Soto worked closely with the Division of Child Care Services to reduce the day care licensing process from an average of 173 days to 90 days. Their efforts earned a Public Service Excellence Award from the State Academy for Public Administration.

“It was a huge honor,” Soto said. “I was especially thankful that the team was recognized. The people here are devoted to making a difference, which makes you excited and enthusiastic to come to work every day.”

A Learning Experience

Two Fellows are legal eagles. Krystan Hitchcock and Lisa Vasnani had taken the Bar exam prior to beginning their service at OCFS. During their time here, both received word that they had passed.

Hitchcock worked in the Division of Juvenile Justice and Opportunities for Youth (DJJOY) and the Office of the Ombudsman. She achieved high visibility for scripting – and appearing in – a video that informs youth of their rights.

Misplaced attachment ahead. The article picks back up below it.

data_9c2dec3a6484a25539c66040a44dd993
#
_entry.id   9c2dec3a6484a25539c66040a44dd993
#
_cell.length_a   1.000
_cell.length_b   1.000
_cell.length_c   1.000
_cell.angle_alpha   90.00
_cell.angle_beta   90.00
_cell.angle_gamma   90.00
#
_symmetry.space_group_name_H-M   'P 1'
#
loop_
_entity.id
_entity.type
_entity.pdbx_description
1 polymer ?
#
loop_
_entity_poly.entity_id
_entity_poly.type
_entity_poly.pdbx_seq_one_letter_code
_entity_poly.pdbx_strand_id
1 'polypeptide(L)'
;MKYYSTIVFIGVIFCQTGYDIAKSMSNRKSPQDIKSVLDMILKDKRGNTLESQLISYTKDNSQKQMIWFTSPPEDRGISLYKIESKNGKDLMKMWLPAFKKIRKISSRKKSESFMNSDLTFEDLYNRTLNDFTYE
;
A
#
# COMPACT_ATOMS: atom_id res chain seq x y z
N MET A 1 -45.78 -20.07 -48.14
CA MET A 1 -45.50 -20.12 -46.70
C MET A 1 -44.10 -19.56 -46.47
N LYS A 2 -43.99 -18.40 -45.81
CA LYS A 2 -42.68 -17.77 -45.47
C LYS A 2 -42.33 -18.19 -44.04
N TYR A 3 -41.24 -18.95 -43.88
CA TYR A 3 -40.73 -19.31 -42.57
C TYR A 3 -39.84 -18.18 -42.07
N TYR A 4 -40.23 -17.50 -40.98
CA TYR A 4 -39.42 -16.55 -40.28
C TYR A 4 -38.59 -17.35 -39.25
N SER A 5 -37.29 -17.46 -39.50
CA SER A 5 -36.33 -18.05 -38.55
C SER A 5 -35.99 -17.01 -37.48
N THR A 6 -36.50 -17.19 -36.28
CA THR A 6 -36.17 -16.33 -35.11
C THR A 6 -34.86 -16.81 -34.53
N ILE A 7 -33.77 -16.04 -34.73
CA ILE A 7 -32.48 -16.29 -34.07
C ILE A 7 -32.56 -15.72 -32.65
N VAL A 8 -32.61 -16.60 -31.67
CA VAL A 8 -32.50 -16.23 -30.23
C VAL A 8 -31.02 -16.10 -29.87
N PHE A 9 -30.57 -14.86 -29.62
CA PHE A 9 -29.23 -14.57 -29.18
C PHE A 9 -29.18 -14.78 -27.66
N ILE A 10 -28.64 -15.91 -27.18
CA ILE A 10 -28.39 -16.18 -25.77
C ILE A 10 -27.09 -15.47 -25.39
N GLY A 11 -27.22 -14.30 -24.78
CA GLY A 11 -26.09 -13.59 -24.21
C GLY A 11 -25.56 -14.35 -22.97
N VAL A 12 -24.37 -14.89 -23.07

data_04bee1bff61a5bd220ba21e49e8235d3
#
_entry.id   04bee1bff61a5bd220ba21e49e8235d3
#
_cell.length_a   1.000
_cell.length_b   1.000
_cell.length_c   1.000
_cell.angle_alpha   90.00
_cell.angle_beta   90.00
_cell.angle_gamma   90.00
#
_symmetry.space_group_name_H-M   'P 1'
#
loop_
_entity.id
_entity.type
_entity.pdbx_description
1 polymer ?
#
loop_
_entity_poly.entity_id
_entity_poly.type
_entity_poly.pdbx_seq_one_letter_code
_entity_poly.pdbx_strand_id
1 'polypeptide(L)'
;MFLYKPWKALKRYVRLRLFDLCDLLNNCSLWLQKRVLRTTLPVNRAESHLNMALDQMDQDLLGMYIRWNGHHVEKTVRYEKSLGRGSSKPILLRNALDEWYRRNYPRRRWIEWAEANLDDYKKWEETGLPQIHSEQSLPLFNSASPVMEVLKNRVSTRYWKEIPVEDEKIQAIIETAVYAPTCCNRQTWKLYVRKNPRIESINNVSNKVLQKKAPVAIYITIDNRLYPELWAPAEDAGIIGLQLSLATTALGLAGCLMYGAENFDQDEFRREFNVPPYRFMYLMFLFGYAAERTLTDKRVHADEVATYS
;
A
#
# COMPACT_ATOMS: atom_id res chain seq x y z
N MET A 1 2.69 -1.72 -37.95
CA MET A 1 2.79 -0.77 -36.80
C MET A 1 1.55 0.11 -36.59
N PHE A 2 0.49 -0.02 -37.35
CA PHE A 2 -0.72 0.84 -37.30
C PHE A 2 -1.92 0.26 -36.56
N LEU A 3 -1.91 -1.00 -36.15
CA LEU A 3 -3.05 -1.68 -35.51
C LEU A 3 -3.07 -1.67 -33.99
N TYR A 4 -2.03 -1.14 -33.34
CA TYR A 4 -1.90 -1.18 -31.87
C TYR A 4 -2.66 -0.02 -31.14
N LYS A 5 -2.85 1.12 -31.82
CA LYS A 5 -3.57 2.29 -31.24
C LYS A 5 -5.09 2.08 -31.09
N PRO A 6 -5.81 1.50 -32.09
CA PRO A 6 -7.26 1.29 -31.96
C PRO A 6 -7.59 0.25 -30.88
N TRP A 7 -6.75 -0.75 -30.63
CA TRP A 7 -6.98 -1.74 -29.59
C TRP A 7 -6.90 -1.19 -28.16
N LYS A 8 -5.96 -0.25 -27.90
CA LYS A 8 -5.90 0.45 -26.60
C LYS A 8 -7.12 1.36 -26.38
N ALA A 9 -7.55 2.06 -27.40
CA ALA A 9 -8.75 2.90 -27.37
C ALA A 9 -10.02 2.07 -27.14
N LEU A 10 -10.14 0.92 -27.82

“Everybody really likes it,” Hitchcock said with a laugh, “but I hate seeing my face on there.”

Vasnani delved into the Division of Legal Affairs, working with counsel on issues ranging from child abuse and neglect to discrimination and employment law.

“It was a learning experience,” Vasnani said. “It was interesting to be able to work across different bureaus within the legal division. I’m grateful for the breadth of opportunities provided to me as a Fellow.”

(From left to right: Hitchcock, Vasnani, and Soto display their Certificates of Recognition during the ceremony in the executive conference room.)

Two Fellows, Joelle Held and Ismelda “Izzy” Rosario, were based in New York City. Held worked in the Division of Child Welfare and Community Services, while Rosario worked in DJJOY and served as a member of the Statewide Family Partnership Committee.